Effects of heavy metals on growth, abundance, morphology and physiology of various strains of R. leguminosarum have been well documented (Castro et al. 1997; Chaudhary et al. 2004; Chaudri et al. 2000; Lakzian et al. 2002; Smith 1997). Continuous exposure to heavy metals leads the viable bacterial cells not only to transform into a non-viable form, but also adversely affects the genetic diversity and nodulation of the host plants (Paton et al. 1997; Hirsch et al. (1993). Reductions in bacterial counts of Rhizobium sp. have been reported with the increasing concentrations of heavy metals such as Cu, Zn and Pb, either sole or in combinations, and variations in the expression of symbiotic genes including nod genes (Stan et al. 2011).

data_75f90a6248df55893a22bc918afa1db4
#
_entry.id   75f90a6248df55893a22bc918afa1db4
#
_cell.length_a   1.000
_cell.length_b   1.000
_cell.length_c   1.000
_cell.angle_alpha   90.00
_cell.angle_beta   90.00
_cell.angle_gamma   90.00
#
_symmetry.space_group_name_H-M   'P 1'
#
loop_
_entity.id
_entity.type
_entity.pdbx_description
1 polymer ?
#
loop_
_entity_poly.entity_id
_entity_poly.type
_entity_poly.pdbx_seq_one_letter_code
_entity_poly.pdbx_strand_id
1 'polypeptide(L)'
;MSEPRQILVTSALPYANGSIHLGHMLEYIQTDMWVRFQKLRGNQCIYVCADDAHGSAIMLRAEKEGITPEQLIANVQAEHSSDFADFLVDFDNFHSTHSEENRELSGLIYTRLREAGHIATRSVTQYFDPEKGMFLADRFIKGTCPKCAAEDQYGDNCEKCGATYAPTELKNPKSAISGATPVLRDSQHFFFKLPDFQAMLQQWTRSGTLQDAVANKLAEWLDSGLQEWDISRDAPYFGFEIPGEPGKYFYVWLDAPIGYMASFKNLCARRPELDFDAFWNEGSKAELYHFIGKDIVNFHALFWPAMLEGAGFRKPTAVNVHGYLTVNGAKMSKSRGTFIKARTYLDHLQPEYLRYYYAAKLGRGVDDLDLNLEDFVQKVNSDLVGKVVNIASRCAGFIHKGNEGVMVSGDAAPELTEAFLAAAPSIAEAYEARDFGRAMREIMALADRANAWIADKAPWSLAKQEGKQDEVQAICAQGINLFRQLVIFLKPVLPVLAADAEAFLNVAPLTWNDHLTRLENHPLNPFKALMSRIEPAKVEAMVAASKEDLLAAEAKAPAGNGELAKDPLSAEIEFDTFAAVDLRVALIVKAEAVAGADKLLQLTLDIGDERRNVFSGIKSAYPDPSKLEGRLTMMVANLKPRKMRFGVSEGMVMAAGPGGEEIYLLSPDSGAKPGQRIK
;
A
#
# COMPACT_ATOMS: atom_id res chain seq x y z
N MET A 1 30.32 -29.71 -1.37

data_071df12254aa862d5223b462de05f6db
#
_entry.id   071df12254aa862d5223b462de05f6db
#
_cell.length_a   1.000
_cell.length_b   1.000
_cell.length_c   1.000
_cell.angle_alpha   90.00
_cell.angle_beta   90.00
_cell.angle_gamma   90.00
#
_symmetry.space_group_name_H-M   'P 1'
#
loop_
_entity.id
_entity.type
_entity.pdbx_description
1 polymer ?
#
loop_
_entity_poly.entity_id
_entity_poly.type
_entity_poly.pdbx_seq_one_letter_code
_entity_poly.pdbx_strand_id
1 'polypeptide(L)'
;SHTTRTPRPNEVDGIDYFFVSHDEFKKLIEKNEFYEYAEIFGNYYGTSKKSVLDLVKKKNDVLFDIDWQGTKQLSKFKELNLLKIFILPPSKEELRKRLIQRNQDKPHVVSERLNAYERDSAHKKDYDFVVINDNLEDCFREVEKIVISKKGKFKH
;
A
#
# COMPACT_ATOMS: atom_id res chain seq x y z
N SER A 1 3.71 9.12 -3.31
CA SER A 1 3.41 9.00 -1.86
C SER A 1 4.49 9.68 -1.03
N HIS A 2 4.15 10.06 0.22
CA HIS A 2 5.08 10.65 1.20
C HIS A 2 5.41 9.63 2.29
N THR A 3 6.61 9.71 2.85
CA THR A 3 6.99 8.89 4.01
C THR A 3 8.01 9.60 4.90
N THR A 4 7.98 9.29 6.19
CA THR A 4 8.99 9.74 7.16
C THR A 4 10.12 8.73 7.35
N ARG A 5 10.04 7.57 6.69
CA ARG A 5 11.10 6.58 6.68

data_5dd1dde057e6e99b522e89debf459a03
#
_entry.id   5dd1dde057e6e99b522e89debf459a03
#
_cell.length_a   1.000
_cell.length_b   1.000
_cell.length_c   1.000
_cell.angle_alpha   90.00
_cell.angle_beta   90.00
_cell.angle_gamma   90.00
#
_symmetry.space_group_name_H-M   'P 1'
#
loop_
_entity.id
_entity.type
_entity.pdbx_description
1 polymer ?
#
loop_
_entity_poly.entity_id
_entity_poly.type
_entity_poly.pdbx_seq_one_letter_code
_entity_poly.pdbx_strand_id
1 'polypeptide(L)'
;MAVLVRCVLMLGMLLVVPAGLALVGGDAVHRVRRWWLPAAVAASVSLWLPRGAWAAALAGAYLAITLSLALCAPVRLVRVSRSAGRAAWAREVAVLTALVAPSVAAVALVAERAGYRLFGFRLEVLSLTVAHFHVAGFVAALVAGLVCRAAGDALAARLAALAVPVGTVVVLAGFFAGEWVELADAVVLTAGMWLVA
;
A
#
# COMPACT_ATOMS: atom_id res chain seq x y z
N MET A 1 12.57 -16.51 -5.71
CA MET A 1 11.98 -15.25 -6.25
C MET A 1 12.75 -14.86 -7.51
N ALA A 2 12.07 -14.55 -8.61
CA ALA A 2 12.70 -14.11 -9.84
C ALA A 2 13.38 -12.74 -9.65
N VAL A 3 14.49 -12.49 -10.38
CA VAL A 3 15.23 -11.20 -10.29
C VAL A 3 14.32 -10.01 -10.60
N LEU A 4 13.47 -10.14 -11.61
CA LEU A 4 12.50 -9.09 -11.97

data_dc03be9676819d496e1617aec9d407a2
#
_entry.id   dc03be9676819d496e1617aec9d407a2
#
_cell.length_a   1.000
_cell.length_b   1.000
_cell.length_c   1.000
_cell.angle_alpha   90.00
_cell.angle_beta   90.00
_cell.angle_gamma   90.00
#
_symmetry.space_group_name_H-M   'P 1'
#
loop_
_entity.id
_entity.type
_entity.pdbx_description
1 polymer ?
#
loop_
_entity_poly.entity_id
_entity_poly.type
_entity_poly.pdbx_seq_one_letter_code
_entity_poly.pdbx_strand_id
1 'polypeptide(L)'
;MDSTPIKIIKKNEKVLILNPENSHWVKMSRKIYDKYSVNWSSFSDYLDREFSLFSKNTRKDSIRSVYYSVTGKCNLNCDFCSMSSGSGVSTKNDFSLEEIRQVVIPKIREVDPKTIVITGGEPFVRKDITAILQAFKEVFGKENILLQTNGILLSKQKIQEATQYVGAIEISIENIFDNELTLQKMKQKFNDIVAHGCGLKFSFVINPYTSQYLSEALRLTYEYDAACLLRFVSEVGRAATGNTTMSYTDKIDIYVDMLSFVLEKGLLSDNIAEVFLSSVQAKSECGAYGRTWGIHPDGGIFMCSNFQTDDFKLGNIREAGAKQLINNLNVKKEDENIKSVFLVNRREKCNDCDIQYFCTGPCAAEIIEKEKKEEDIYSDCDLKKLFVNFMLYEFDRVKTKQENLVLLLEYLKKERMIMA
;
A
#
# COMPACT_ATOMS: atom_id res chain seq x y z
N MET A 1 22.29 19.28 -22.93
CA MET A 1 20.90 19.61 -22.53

Studies on effectiveness of rhizobia isolated from long-term contaminated sites (over 40 years) and un-polluted sites revealed that only 15 % of the active isolates were effective in polluted sites while 94 % of them were from un-polluted sites. A great diversity in terms of plasmid types has been observed in isolates of un-polluted soil than the isolates from polluted soils. In addition, the dominant plasmid groups present in un-polluted soils were found to be absent in isolates of polluted soils and vice versa (Castro et al. 1997). However, these negative impacts had been specific to exposure time and metal type. This hypothesis had been demonstrated by Carrasco et al. (2005), who isolated 41 heavy metal resistant isolates of rhizoibia from a total of 100 isolates in a site contaminated since 6 years by a toxic spill. Genetic diversity among the rhizobial population had also been observed through differences in size of nodC fragment, heavy metal resistance and symbiotic properties. Some strains had been observed to have a broad spectrum resistance and therefore are symbiotically effective even under combined stress conditions. Changes in physiology were found to lead to the variations in protein profiles that serve as a marker for stress response analysis in R. leguminosarum bv. viciae isolated from heavy metal polluted sites (Pereira et al. 2006a).